Global technology use consumes significant and growing amounts of energy. However, the elements of energy usage and costs in most enterprises are complex. Enterprises that move to the cloud can likely expect savings in their energy usage and costs. Meanwhile, the providers of cloud services are rapidly increasing their energy footprints with more servers, networking equipment, and data centers. The energy equation used to be simpler, with limited sources. But now companies are building and managing their own sources, and the types of sources have expanded to include not only traditional coal-based electricity but also wind and solar.
But it’s not just about costs – enterprises are considering sustainability and public relations associated with their energy usage practices. Green shaming through research and media reports is exposing the practices of some of the best-known brands in consumer and enterprise cloud services. Yet the vendors are not without fault in playing the hype game, with their own publicity about their energy usage claims. Both vendors and end user enterprises should move the discussion from publicity to how to make real improvements.
Whether or not one believes humans are causing accelerated global warming through growing use of fossil fuels, there is no debate over whether computers and other electronics are heavy users of energy globally. By some estimates cloud computing alone is consuming 1-2 percent of the world’s electricity resources. Others estimate that IT-related emissions are approximately 2 percent of global emissions, equal to emissions from the global aviation sector.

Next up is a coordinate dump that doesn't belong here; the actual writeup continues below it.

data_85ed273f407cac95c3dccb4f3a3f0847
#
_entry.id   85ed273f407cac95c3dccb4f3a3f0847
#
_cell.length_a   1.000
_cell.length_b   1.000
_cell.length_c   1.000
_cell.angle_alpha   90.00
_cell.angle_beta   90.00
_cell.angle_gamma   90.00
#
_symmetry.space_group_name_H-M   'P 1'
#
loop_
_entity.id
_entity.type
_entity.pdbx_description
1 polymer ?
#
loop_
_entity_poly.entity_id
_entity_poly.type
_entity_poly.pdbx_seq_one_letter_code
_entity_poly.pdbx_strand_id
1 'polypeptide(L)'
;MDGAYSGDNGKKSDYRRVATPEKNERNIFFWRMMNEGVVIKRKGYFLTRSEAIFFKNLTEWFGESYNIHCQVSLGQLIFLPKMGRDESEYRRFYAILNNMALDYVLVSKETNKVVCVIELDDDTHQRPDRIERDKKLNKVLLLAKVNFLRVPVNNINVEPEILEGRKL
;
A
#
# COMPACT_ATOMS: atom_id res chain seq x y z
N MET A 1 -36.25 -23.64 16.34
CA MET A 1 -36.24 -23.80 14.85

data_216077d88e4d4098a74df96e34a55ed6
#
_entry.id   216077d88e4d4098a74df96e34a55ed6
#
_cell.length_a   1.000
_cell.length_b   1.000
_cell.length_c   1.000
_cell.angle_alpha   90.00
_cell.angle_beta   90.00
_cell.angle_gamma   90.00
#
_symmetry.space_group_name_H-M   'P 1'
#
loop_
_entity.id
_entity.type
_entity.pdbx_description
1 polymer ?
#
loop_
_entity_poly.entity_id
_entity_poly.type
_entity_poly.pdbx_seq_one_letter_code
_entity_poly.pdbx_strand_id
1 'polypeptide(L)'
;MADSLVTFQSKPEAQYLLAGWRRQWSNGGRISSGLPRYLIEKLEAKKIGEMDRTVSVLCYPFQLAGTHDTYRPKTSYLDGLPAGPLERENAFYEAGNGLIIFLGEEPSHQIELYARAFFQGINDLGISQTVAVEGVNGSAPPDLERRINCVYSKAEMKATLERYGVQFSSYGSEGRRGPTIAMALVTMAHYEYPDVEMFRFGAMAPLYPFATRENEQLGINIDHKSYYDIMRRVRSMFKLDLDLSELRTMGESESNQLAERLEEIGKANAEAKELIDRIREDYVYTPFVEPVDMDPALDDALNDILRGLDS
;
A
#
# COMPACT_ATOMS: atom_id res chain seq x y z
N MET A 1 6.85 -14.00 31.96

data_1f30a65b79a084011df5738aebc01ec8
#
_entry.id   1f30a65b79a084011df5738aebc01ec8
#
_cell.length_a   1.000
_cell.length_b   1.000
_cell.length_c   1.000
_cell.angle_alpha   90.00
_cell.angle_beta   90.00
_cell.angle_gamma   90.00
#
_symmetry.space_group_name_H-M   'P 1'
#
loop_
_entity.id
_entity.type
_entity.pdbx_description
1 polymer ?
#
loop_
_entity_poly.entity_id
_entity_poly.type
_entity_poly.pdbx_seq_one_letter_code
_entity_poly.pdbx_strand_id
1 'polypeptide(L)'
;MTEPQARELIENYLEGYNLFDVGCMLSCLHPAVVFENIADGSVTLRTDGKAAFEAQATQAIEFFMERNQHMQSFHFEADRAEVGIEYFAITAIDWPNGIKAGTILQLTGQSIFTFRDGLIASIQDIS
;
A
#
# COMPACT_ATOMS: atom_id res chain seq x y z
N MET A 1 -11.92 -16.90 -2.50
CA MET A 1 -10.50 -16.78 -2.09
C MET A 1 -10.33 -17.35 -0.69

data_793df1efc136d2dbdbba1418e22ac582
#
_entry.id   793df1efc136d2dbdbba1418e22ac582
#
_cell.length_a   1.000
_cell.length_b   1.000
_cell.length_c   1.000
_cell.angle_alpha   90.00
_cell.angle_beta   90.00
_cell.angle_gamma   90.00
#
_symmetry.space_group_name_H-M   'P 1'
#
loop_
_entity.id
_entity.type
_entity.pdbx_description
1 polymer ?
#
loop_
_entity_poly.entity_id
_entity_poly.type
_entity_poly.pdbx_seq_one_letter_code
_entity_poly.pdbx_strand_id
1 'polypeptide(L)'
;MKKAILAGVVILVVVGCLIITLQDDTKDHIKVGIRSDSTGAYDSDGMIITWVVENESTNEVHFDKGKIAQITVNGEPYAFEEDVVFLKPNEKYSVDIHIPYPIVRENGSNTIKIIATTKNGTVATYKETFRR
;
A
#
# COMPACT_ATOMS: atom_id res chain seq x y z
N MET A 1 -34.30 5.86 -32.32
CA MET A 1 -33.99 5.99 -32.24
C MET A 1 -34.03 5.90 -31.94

Enterprises need to evaluate energy, as part of their decision-making process around implementation of cloud computing. Data center spaces can consume as much as 100-200 times more electricity than standard office spaces. Data centers can require specialized air management, cooling and electrical systems, on-site generation, and heat recovery.
Energy data is certainly a critical data element in the Internet of Things. Interconnecting systems is inevitable for modern businesses, so protections are critical. For example, the recent breaches exposing Target customer data originated in an insecure connection of an outside HVAC management provider. While energy data itself may not be confidential, access to the connected networks can lead to private data. Privacy and security need to be part of energy-related data exchange and services arrangements.
In this Strategic Perspective, we look at the opportunities and challenges for businesses to deal with changing energy needs and expectations in the Boundary-free Enterprise™.
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